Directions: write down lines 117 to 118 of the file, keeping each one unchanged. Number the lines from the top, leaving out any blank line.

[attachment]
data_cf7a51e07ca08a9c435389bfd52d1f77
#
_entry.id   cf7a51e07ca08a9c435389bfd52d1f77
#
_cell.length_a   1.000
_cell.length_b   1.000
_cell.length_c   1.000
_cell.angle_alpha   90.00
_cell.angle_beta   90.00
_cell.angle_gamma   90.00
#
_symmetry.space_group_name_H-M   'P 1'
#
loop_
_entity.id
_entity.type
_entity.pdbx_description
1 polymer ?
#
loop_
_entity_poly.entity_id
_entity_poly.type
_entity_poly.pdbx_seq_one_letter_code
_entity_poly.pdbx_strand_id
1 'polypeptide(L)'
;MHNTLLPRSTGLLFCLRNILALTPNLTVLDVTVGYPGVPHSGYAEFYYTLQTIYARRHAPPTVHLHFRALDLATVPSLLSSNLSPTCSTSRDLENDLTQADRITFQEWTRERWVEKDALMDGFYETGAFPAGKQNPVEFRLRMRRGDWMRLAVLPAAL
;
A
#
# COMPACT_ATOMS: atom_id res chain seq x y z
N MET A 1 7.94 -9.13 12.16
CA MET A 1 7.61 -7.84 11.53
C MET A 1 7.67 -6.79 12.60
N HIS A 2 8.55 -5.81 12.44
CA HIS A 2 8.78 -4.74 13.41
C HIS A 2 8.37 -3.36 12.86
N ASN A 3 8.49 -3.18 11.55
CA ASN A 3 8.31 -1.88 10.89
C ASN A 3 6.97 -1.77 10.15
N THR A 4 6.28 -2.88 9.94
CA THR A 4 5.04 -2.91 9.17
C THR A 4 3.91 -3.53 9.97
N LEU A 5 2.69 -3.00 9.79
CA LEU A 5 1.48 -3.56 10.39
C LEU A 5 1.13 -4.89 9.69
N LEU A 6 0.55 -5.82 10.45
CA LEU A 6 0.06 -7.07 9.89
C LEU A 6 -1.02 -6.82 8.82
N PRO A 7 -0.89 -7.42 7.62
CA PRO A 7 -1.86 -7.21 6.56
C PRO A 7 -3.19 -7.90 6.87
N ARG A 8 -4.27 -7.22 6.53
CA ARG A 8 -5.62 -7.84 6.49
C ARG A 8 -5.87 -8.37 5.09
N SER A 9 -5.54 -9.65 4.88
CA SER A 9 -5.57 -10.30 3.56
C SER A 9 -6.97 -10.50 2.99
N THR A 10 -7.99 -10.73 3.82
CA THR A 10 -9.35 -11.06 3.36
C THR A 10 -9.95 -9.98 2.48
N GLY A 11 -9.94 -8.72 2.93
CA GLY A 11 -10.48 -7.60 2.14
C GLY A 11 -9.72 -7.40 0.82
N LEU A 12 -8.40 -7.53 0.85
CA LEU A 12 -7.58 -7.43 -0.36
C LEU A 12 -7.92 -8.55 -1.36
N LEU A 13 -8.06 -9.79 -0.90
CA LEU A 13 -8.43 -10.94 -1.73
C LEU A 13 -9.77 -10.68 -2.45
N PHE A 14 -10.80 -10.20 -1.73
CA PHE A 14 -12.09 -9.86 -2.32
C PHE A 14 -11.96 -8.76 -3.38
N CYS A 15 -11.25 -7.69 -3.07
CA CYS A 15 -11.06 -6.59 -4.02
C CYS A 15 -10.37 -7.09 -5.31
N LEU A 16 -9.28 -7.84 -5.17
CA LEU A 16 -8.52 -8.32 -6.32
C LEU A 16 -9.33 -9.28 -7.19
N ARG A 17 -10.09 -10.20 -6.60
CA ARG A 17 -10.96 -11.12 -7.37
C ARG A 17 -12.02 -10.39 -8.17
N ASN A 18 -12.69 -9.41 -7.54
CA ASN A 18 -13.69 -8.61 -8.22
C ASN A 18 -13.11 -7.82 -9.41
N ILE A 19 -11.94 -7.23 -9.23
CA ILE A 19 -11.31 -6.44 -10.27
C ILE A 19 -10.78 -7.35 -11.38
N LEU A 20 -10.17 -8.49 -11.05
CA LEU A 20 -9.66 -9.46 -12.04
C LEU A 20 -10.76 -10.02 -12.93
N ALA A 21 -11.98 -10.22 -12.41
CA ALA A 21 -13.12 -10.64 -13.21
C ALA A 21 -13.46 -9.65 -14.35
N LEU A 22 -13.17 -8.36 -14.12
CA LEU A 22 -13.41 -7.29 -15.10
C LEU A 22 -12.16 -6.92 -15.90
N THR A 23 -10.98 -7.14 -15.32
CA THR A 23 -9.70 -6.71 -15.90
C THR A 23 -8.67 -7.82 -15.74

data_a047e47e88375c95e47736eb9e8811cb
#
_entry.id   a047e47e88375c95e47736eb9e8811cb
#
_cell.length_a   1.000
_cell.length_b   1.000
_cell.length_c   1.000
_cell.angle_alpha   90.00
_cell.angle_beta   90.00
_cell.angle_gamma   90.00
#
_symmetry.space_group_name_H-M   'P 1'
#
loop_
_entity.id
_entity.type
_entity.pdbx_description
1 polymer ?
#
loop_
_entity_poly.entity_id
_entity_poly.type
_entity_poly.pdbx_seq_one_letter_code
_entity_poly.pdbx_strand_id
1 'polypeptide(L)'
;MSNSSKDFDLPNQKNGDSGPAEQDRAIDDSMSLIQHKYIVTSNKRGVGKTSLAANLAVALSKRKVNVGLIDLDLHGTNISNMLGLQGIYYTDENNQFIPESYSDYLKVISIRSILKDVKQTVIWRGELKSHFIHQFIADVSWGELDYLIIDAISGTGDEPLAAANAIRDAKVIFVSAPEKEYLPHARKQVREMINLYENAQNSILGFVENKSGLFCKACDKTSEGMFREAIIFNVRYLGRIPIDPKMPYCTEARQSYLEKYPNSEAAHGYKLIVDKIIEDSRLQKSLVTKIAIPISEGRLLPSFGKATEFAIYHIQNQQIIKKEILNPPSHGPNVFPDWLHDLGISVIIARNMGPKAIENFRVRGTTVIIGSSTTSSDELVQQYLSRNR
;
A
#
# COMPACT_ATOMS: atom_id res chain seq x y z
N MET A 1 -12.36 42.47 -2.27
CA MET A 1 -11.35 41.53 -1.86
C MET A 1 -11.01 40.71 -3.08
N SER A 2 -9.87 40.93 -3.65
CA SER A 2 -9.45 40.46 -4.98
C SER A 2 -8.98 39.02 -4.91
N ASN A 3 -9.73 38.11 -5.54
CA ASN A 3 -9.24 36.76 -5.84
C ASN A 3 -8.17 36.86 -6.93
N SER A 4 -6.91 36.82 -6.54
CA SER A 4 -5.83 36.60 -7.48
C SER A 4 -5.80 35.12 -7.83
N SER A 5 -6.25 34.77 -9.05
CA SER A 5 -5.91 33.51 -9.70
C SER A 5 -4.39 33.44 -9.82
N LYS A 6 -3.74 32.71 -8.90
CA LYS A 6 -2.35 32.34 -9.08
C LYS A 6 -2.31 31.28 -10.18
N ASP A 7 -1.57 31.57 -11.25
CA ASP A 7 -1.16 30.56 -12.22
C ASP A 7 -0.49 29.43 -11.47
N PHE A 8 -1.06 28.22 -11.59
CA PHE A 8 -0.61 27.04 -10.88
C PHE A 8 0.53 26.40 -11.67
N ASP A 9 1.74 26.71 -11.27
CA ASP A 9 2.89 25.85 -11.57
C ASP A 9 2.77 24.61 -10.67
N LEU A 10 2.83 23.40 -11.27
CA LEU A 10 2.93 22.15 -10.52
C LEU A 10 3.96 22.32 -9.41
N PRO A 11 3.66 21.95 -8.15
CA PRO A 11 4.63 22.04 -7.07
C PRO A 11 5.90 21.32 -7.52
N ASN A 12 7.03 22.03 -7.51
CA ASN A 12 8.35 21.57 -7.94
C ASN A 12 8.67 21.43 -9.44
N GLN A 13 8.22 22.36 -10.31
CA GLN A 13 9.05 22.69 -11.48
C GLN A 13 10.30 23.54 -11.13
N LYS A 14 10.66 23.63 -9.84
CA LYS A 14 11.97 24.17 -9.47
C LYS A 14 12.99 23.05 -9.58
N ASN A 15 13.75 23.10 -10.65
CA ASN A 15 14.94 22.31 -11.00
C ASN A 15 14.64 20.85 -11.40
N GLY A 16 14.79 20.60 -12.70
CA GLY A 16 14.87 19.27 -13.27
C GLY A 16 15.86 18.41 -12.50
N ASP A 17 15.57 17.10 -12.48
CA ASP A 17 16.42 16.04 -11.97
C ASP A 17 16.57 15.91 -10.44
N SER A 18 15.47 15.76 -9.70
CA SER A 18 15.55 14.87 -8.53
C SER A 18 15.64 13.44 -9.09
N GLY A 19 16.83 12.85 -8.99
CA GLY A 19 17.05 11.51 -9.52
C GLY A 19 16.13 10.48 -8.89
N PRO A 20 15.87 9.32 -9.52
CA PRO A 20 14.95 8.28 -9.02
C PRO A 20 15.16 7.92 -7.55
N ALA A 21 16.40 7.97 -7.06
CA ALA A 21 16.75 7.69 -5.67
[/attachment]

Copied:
1 polymer ?
#